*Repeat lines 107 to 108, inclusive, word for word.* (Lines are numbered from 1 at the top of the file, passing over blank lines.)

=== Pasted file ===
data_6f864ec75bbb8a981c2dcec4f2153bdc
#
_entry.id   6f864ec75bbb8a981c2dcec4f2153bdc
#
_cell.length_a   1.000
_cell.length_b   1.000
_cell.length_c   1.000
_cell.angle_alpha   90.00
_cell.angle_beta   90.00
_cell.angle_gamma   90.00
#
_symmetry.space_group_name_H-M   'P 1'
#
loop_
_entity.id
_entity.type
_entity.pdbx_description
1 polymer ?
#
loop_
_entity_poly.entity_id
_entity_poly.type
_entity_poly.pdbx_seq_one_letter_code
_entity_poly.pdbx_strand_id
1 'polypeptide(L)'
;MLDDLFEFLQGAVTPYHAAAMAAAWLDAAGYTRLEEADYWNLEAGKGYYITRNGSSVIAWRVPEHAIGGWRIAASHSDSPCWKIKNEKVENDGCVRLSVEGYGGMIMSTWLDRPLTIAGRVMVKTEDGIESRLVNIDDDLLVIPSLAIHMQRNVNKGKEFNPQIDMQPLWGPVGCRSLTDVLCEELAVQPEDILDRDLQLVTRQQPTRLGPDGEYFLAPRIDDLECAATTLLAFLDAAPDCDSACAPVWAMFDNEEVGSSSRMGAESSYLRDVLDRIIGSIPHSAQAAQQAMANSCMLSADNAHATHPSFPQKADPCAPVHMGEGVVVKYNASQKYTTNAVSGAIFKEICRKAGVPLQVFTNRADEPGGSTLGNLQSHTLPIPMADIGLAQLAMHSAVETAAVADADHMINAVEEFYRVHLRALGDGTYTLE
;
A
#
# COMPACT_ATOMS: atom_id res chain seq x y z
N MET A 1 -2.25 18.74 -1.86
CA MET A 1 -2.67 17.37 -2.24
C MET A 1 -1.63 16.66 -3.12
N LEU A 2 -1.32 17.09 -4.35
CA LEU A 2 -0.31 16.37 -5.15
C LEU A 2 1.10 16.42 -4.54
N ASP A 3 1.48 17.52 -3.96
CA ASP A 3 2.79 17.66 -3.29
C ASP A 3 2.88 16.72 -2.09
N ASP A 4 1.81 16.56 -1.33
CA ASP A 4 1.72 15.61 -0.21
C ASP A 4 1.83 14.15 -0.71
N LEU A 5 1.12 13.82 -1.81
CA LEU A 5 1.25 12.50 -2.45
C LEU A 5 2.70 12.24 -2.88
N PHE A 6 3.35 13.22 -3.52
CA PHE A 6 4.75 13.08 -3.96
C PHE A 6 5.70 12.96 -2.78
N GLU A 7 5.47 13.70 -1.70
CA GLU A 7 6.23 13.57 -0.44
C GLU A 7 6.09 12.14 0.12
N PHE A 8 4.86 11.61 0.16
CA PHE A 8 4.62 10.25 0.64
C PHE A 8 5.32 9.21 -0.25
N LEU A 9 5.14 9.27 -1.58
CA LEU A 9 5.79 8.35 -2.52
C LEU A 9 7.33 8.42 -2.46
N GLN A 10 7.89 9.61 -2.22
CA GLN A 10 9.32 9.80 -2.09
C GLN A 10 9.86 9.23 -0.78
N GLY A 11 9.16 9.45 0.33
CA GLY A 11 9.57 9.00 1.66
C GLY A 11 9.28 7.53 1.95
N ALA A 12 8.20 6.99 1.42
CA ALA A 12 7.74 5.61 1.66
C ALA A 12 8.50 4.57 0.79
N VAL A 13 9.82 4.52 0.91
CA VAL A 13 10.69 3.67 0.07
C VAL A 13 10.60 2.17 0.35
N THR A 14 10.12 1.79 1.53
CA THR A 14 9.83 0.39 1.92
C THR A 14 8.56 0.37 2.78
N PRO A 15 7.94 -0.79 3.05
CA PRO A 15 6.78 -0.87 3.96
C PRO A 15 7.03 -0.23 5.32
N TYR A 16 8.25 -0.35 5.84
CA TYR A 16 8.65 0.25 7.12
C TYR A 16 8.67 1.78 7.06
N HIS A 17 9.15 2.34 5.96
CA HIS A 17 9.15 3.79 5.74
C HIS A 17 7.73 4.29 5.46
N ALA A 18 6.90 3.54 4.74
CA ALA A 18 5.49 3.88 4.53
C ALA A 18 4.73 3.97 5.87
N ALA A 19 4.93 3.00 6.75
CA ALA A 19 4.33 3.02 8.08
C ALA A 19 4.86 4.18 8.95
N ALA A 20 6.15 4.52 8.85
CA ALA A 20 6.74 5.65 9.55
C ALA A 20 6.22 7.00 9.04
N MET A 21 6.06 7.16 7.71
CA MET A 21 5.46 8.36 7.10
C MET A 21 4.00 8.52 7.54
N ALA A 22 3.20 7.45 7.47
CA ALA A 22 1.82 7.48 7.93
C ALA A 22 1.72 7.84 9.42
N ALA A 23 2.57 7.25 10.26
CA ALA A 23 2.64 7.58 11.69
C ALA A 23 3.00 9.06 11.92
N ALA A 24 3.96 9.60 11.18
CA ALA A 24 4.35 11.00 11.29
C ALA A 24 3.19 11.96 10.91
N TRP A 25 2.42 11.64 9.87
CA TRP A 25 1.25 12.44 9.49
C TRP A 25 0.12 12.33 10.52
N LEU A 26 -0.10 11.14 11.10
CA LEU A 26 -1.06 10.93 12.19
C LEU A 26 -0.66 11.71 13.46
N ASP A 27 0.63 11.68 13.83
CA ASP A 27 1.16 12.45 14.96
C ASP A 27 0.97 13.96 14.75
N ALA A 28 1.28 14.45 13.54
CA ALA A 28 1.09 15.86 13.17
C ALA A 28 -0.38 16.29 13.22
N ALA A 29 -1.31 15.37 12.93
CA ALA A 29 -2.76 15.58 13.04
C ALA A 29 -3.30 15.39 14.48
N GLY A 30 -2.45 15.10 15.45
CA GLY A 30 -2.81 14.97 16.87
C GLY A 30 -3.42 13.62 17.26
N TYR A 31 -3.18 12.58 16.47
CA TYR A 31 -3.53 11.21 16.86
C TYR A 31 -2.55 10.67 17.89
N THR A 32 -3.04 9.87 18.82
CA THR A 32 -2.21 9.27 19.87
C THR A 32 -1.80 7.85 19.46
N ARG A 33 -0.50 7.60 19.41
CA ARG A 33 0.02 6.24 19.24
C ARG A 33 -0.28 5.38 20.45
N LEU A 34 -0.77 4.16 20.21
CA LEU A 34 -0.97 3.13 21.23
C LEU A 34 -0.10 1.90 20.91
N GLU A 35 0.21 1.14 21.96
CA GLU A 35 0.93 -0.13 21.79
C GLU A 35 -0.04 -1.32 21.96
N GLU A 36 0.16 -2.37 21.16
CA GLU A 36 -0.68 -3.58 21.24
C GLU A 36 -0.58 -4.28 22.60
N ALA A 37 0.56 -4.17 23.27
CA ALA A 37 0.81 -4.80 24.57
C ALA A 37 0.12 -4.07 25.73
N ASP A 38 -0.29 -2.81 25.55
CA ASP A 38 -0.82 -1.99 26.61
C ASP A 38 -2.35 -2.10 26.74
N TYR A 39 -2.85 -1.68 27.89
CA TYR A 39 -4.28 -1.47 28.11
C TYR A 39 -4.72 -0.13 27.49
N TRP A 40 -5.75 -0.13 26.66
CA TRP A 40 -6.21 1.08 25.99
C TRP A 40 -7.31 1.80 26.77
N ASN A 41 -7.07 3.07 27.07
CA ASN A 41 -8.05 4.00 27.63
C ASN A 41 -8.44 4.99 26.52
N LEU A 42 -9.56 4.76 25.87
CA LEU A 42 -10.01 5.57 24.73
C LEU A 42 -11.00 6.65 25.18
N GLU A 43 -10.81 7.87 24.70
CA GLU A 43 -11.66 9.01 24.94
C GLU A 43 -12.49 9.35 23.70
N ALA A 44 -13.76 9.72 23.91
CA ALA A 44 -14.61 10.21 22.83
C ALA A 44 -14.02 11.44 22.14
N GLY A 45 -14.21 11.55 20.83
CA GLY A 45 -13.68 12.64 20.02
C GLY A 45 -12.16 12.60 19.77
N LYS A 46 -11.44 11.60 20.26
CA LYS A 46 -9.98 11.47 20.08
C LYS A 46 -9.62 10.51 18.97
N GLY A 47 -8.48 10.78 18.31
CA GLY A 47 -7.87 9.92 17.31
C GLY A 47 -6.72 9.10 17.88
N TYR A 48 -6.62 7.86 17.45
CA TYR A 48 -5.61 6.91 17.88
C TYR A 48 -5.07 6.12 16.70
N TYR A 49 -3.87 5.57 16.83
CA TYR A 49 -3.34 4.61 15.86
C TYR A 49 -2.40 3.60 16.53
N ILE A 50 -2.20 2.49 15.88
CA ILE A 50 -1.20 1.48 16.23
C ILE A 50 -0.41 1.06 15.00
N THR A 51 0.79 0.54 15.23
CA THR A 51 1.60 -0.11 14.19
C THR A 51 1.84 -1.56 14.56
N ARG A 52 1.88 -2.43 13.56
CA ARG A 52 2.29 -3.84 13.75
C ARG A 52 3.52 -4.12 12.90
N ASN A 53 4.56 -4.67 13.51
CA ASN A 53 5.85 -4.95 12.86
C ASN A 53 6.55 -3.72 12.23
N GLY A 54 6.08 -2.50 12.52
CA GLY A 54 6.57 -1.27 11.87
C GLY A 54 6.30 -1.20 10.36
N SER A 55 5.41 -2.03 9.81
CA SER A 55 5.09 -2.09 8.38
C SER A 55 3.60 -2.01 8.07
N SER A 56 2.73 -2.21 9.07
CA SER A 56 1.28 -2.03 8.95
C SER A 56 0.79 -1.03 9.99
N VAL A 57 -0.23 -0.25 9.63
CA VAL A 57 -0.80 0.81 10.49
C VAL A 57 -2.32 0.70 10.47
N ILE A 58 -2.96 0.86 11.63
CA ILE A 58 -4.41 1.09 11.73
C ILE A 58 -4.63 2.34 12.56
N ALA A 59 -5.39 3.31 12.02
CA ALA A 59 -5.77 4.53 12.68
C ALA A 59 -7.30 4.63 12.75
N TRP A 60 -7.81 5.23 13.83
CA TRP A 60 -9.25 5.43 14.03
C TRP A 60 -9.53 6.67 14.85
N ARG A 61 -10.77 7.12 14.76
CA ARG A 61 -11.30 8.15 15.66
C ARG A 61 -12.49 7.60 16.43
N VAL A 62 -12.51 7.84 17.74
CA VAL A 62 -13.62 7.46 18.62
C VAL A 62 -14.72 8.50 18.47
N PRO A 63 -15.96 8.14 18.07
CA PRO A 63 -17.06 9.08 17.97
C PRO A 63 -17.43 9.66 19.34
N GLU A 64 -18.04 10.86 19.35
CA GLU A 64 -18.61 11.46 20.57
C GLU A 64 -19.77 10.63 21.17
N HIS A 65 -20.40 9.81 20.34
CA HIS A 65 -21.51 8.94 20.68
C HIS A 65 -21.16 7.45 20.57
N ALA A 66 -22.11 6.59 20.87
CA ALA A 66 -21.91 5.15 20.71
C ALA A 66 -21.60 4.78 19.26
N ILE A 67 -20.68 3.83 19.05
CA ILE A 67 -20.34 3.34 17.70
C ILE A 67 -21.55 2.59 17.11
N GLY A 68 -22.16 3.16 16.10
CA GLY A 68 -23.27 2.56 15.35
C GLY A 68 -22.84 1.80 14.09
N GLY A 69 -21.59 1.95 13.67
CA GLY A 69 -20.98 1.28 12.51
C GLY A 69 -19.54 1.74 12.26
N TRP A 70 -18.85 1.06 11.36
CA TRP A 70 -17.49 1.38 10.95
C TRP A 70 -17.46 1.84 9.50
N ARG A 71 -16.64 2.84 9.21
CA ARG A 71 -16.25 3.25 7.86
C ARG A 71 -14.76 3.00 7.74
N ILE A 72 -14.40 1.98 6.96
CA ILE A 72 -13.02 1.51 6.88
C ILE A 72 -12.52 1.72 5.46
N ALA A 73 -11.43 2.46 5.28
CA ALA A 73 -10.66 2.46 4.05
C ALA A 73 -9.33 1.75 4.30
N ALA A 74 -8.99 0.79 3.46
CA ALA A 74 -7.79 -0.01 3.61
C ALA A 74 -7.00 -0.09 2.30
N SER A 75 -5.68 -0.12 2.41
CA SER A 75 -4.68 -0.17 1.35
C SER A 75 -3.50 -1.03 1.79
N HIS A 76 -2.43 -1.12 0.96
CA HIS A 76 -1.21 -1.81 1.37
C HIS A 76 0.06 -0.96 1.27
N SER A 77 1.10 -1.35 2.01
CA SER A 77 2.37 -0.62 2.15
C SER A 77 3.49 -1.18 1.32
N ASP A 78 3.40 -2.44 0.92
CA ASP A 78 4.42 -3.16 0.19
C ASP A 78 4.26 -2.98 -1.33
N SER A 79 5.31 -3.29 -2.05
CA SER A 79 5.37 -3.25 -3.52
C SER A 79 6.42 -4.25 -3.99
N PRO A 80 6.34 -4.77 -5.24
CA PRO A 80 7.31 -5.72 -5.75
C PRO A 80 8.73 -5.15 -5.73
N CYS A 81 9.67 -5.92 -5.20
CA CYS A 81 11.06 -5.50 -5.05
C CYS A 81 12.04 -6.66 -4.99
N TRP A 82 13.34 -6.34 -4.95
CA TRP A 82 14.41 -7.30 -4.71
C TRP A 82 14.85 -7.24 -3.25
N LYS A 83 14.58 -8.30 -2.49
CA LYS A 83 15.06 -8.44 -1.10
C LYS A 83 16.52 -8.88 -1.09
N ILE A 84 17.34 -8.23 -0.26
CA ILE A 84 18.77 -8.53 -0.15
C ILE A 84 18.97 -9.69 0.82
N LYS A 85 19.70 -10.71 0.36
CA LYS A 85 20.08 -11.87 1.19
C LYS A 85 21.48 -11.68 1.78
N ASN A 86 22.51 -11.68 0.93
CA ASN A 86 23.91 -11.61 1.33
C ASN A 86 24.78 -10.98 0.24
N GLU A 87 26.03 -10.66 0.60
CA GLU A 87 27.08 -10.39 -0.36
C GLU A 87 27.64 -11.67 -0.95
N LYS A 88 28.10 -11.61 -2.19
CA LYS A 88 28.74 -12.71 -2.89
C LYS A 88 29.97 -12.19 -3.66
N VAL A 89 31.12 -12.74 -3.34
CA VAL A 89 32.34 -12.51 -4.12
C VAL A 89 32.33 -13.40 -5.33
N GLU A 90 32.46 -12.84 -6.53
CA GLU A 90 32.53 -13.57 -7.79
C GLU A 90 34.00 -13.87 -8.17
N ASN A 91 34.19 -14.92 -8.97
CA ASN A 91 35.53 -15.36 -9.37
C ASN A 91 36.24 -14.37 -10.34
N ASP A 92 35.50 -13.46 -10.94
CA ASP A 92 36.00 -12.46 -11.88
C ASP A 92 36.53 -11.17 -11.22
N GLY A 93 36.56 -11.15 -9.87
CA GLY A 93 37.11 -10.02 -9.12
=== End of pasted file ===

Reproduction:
CA LEU A 26 -1.06 10.93 12.19
C LEU A 26 -0.66 11.71 13.46